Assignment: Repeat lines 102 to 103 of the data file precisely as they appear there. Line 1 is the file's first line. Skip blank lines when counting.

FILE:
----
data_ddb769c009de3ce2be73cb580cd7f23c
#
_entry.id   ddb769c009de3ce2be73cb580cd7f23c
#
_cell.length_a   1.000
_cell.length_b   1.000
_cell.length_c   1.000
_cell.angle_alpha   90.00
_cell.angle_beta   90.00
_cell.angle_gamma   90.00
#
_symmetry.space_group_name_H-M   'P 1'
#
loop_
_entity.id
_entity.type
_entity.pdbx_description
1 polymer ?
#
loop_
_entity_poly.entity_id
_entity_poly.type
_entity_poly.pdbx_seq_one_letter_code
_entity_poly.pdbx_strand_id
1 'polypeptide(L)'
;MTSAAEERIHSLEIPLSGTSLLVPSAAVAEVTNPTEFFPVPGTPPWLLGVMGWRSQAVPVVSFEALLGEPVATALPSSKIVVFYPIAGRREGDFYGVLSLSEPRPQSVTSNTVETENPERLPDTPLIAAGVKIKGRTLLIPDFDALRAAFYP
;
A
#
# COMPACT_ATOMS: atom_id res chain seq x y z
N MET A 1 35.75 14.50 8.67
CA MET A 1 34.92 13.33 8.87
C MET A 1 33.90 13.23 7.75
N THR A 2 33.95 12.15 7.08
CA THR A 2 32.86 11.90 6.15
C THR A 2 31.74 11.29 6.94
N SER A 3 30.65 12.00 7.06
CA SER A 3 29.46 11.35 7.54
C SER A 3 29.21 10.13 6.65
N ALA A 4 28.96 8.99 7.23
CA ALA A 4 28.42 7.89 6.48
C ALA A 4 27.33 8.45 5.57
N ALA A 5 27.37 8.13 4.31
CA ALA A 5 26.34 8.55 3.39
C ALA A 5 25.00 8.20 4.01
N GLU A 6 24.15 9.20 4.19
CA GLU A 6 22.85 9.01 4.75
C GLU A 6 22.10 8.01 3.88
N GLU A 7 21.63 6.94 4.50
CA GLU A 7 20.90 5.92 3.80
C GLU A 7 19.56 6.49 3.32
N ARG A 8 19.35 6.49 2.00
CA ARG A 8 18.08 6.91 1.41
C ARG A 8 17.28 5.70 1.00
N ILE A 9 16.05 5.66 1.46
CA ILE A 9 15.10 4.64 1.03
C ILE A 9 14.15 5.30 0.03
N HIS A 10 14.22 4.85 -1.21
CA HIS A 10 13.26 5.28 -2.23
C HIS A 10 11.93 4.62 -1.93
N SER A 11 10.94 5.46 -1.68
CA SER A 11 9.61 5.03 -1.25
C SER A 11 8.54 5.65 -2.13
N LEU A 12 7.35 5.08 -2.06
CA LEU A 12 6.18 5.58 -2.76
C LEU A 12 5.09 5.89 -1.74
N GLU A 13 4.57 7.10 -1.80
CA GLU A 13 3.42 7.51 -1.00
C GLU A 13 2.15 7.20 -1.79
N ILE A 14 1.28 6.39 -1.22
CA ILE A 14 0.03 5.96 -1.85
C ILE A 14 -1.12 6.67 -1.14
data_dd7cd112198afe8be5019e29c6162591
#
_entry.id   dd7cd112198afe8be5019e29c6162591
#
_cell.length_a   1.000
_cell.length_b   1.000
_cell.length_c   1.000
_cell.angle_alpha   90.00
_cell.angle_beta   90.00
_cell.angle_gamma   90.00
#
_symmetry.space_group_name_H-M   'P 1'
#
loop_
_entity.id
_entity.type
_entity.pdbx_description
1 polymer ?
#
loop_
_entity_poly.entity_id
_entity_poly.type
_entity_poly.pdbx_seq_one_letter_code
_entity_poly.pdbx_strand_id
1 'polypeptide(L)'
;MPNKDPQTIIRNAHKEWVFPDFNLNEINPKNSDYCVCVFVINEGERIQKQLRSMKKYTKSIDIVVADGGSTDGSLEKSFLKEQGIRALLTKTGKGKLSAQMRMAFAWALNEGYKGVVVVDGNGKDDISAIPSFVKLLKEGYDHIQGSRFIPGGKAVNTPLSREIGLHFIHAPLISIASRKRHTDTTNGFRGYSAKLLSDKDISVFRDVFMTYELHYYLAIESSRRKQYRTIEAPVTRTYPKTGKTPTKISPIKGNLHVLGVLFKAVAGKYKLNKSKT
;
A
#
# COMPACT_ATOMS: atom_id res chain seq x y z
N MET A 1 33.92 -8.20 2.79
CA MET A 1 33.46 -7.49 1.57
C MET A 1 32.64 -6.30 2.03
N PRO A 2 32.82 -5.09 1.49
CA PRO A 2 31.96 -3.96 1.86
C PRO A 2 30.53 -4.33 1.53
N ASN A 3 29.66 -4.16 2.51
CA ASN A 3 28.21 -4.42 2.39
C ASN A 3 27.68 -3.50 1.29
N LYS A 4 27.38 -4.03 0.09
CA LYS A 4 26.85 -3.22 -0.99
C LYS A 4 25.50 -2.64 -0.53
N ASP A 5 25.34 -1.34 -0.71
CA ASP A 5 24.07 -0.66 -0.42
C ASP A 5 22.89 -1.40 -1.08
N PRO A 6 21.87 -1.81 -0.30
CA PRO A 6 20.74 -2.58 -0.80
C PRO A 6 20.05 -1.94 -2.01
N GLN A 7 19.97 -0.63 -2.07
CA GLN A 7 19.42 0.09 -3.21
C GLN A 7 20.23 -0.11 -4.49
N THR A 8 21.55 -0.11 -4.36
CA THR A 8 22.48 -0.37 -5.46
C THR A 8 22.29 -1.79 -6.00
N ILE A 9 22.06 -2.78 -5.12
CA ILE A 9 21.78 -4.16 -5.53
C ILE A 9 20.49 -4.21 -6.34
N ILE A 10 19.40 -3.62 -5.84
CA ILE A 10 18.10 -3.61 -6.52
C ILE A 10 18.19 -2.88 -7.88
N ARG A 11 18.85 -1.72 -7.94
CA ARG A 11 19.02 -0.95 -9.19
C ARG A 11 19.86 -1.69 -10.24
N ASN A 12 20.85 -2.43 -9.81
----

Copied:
# COMPACT_ATOMS: atom_id res chain seq x y z
N MET A 1 33.92 -8.20 2.79